New Delhi: The United Nations (UN) aviation watchdog has expressed grave concerns on India’s air safety, placing it among the 13 worst-performing nations on this count, according to excerpts of an audit report.

The International Civil Aviation Organization (Icao), of which India is a member, completed an audit of the Directorate General of Civil Aviation (DGCA) in December and found it wanting in its ability to oversee safety issues.

“Icao has identified a significant safety concern with respect of the ability of this state (India) to properly oversee its airlines (air operators) under is jurisdiction," it said in its latest report, parts of which Mint has reviewed.

The organization has clubbed India with Angola, Congo, Djibouti, Eritrea, Guinea, Guinea-Bissau, Haiti, Kazakhstan, Lebanon, Lesotho, Malawi, and Sao Tome and Principe.

A DGCA spokesman dismissed the concerns as “procedural issues".

“We have taken corrective action, which has been accepted by Icao," the spokesman said. “This will be implemented by June 2013. Then we will invite Icao’s team to verify the action taken."

In its report, which is yet to be made public, Icao has also questioned India’s oversight on all aircraft operations, including charters and business jets.

“Icao has identified a significant safety concern with respect to the ability of this state (India) to properly oversee aircraft under its jurisdiction," the global agency has said.

This is not the first time Icao has raised such red flags. In its earlier audit in 2006, the organization had warned about air safety oversight in India, after which the US aviation regulator threatened to downgrade India’s safety ranking, a move that would have stopped Indian carriers such as Air India Ltd and Jet Airways (India) Ltd from adding additional flights to the US and forcing extra ramp checks on aircraft at US airports. The matter was taken up by the two governments and resolved.

India has a patchy air safety record in recent years. Nearly 300 people have lost their lives between Icao’s 2006 audit and the latest one completed in December. It conducts these audits every six years.

As many as 158 people died in India’s worst air crash in a decade in Mangalore in 2010 when an Air India Express flight IX-812 overshot a hilltop runway, charring people to death, including women and children, because rescue did not reach them in time.

The record of charter aircraft has been worse. Arunachal Pradesh chief minister Dorjee Khandu was killed with four others after when a Eurocopter B8 Pawan Hans helicopter crashed in bad weather in May 2011.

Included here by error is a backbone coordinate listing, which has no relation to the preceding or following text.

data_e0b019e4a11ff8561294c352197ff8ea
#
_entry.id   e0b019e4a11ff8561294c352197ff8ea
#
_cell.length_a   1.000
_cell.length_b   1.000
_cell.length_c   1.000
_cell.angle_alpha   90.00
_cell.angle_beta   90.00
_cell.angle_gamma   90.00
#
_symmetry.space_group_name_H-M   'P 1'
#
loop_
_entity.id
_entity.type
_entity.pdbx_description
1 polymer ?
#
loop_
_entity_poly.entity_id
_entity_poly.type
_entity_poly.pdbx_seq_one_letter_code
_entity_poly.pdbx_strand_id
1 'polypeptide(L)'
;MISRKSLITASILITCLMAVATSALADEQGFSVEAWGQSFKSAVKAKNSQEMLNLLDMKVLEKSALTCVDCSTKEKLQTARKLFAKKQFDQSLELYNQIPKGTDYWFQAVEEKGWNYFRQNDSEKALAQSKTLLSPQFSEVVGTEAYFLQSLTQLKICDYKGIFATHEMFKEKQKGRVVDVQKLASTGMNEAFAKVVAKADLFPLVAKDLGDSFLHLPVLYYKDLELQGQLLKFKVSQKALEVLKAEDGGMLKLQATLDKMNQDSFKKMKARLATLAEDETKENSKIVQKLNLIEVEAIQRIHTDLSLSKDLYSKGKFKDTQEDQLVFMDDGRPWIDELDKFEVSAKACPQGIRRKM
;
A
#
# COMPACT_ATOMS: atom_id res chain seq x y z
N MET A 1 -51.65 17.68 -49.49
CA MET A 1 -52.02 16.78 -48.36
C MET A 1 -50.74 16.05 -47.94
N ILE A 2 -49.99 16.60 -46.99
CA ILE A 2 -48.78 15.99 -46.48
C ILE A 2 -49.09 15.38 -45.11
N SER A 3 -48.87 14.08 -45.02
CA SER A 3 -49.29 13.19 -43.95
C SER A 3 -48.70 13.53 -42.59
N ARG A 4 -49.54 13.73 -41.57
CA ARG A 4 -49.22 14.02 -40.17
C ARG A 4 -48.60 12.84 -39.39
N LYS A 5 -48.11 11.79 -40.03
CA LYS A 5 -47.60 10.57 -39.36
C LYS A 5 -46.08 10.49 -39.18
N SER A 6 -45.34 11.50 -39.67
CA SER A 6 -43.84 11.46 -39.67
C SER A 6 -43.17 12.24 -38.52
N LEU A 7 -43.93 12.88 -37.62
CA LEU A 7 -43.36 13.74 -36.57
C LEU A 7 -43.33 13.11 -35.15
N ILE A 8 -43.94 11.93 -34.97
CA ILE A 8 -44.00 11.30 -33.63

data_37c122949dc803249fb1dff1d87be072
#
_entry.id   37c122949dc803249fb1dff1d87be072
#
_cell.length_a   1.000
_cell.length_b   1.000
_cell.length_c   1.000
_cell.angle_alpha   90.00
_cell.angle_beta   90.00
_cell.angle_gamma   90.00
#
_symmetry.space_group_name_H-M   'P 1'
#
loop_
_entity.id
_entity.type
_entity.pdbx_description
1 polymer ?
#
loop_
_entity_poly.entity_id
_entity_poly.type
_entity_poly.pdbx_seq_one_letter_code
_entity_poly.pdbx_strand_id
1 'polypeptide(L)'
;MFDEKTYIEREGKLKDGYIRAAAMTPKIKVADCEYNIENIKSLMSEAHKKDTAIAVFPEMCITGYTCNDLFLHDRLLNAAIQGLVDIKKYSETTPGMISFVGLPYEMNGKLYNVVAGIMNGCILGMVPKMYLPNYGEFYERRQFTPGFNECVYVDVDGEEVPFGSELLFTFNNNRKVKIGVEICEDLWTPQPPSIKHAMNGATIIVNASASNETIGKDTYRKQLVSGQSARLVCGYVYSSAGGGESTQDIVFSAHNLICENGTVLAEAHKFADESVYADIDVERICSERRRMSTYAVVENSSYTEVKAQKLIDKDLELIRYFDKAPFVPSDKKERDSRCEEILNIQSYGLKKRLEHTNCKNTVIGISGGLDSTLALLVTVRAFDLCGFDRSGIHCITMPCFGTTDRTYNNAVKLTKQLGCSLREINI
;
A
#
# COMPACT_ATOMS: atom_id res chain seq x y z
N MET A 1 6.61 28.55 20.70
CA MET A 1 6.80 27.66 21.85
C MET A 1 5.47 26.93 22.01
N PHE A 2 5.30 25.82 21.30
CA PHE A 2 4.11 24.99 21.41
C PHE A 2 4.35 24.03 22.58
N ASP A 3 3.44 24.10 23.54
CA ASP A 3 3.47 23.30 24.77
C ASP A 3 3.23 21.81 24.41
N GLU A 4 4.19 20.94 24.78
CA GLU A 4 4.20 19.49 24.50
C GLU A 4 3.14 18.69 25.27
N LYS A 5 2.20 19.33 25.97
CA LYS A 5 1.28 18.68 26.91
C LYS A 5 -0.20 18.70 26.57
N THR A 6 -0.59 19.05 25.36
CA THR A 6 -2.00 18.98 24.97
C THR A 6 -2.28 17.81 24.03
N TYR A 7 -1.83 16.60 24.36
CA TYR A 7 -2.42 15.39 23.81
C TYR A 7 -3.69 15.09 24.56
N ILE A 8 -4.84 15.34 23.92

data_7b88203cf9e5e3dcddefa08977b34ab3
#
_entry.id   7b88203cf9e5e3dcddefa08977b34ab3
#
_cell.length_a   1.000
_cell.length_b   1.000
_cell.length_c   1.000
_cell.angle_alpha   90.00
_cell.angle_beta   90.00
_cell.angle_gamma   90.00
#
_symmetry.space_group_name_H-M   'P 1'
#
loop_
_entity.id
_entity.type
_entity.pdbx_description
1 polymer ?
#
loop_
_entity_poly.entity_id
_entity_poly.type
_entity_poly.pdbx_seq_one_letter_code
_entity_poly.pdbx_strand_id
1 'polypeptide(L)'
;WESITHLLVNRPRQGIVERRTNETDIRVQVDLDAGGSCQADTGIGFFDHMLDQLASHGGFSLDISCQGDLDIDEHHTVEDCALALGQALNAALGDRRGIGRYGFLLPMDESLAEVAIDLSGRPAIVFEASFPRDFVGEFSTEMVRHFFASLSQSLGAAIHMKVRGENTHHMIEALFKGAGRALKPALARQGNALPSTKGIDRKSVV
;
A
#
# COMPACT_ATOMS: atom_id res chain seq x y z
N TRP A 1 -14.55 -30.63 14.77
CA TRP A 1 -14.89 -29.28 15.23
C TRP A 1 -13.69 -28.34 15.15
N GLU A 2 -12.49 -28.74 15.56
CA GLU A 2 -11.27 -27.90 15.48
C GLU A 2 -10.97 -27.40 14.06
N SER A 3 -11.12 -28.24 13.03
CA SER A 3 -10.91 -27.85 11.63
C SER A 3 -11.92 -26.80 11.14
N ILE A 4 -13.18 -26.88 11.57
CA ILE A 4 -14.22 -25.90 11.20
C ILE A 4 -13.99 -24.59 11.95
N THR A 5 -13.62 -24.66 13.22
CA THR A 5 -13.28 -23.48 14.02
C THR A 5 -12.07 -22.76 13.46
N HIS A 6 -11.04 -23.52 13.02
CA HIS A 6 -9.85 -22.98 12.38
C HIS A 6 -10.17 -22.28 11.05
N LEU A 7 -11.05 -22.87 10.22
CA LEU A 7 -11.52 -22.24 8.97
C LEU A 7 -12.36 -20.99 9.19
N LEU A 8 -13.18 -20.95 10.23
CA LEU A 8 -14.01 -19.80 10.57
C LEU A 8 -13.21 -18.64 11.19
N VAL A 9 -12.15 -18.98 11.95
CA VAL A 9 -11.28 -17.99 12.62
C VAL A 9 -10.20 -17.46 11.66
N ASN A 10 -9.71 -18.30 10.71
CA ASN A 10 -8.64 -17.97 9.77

Andhra Pradesh chief minister Y.S. Rajasekhara Reddy died when his state government-owned Bell 430 helicopter crashed in a dense forest while flying to a village in Chitoor district in September 2009.

Ten people, including seven on board a medical ambulance aircraft of Air Charter Services India Pvt. Ltd, were killed when the flight to Delhi from Patna crashed into the roof of the two houses near the national capital in 2011.

The findings of the audit are alarming, according to Denzil Keelor, a former chief of the Indian Air Force and a former aviation regulator.

“It’s a very damaging statement," Keelor said, adding that DGCA has failed in its primary obligation to provide safe passenger travel. “Icao has made this remark because they (DGCA) have not been able to justify that they have been able to do their job," he said.

Keelor said the main reason for this is that DGCA is being run by bureaucrats and not experts such as pilots.

“The government is not serious about flight safety. Many DGCA officers are completely compromised. The first thing they do is ground the pilot (in case of an accident)," Keelor said. “You have to prevent accidents and incidents, and not cure them."

India is expected to be the fastest growing aviation market till 2031, Boeing Co. said in September.

The government had six years to make up for gaps found in the 2006 audit, but it was busy giving permission to private airlines to import aircraft and not ensuring there were enough people to watch over their upkeep, said Mohan Ranganathan, a member of the civil aviation safety advisory committee that was set up by the government after the Mangalore crash.

“The rapid deterioration in safety in the past one year is of serious concern," Ranganathan said. “Several aircraft were written off (scrapped), it did not wake them up. Several lives were lost, it didn’t wake them up. Maybe this international shame may wake them before more lives are lost."

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A matter of safety

•Nearly 300 people have lost their lives in air accidents in India between Icao’s 2006 safety audit of India and December 2012

•As many as 158 people died in the 2010 Air India Express IX-812 crash in Mangalore

•One plane each of Jet Airways, Air Deccan and Kingfisher Airlines has been written off in accidents since 2006

•Two state chief ministers—Andhra Pradesh’s Y.S. Rajasekhara Reddy and Dorjee Khandu of Arunachal Pradesh—have died in helicopter crashes since the 2006 audit, among many other smaller crashes

•Icao says it has concerns over India’s ability to oversee the safety of airlines and aircraft under its jurisdiction

•India has been red-flagged on safety and clubbed by Icao with 13 nations—Angola, Congo, Djibouti, Eritrea, Guinea, Guinea-Bissau, Haiti, Kazakhstan, Lebanon, Lesotho, Malawi, and Sao Tome and Principe

•None of India’s neighbours—Pakistan, Bangladesh, Nepal, Sri Lanka or the Maldives—has been red-flagged

Source : Icao, civil aviation safety advisory committee

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